Health secretary Jeremy Hunt will be asked to intervene in the battle to keep Hartlepool’s fertility unit.
Councillors approved a host of actions in relation to the threat to Hartlepool hospital’s Assisted Reproduction Unit.
The matter will now be formally referred to the Secretary of State for Health asking him to postpone the planned closure of the unit and to investigate previous decisions by North Tees and Hartlepool NHS Foundation Trust to remove services on clinical safety grounds.
The council will also highlight the hospital trust’s non-attendance to two previous council scrutiny meetings.
In addition, Councillor Ged Hall, who represents the council on the hospital trust, will be requested to raise a vote of no confidence in hospital bosses at a meeting of the hospital trust’s board as soon as possible.
The measures, put forward by the council’s Audit and Governance Committee, were unanimously agreed at Thursday’s Full Council meeting.
Councillor Stephen Akers-Belcher, vice chair of the Audit and Governance Committee, said: “A lot of work has been going on around the clock and it demonstrates how when we need to we can work together.”
But there was frustration from some members it had taken so long following previous removal of services from the University Hospital of Hartlepool, including the A&E department .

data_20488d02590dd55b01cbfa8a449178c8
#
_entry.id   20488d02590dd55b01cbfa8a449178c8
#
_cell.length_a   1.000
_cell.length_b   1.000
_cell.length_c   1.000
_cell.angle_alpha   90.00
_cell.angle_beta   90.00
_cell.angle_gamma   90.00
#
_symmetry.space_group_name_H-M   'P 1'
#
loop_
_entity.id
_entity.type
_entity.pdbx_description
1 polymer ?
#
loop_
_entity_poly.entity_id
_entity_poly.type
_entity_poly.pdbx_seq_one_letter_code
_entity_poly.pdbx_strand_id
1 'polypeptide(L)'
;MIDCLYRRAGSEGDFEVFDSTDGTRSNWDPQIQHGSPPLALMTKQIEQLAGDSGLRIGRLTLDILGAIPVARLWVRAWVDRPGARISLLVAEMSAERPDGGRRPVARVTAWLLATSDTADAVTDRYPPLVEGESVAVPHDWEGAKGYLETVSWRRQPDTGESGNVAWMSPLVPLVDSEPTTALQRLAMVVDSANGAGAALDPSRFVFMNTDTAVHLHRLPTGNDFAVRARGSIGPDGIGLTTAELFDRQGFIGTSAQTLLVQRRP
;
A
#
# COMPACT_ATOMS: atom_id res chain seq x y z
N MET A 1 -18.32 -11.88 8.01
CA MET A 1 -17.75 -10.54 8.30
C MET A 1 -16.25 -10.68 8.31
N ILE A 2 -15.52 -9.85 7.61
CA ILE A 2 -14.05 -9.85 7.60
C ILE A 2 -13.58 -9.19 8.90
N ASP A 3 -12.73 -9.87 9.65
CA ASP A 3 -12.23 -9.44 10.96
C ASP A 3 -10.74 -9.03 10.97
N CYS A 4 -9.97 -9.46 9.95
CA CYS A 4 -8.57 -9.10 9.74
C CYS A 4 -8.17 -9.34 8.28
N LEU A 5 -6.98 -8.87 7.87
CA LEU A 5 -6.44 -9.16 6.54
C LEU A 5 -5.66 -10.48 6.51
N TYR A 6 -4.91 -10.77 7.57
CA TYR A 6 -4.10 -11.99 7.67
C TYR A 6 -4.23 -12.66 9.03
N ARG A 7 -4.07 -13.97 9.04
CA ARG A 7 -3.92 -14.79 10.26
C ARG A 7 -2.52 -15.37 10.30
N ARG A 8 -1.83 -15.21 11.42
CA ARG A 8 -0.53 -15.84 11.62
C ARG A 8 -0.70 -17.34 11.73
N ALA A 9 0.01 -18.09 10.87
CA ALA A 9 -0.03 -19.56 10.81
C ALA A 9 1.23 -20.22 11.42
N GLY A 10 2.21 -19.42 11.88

Independent councillor Jonathan Brash said: “If we had acted a bit quicker we might be in a better situation.”
He added: “It’s absolutely clear and has been for some time that the leadership of the foundation trust is not fit for purpose.”
The trust is also set to be removed from the council’s Health and Wellbeing Board in protest at its perceived unwillingness to engage with the council on the fertility issue.
Independent Seaton councillor Paul Thompson asked if that was possible after a move by Coun David Riddle 18 months ago to withdraw all council co-operation was rejected on the grounds it could put vulnerable people at risk.
Coun Ray Martin-Wells, chair of the Audit and Governance Committee, said: “We do still need to with them however we don’t have to have them on the Health and Wellbeing Board.”
The trust has said it needs to stop providing licensed fertility treatments from the hospital because it cannot recruit embryologists to keep the unit safe.
Last week, the council obtained an interim High Court injunction to prevent the closure of the unit in the short term.
The next hearing is due to take place in the High Court on Tuesday, April 5.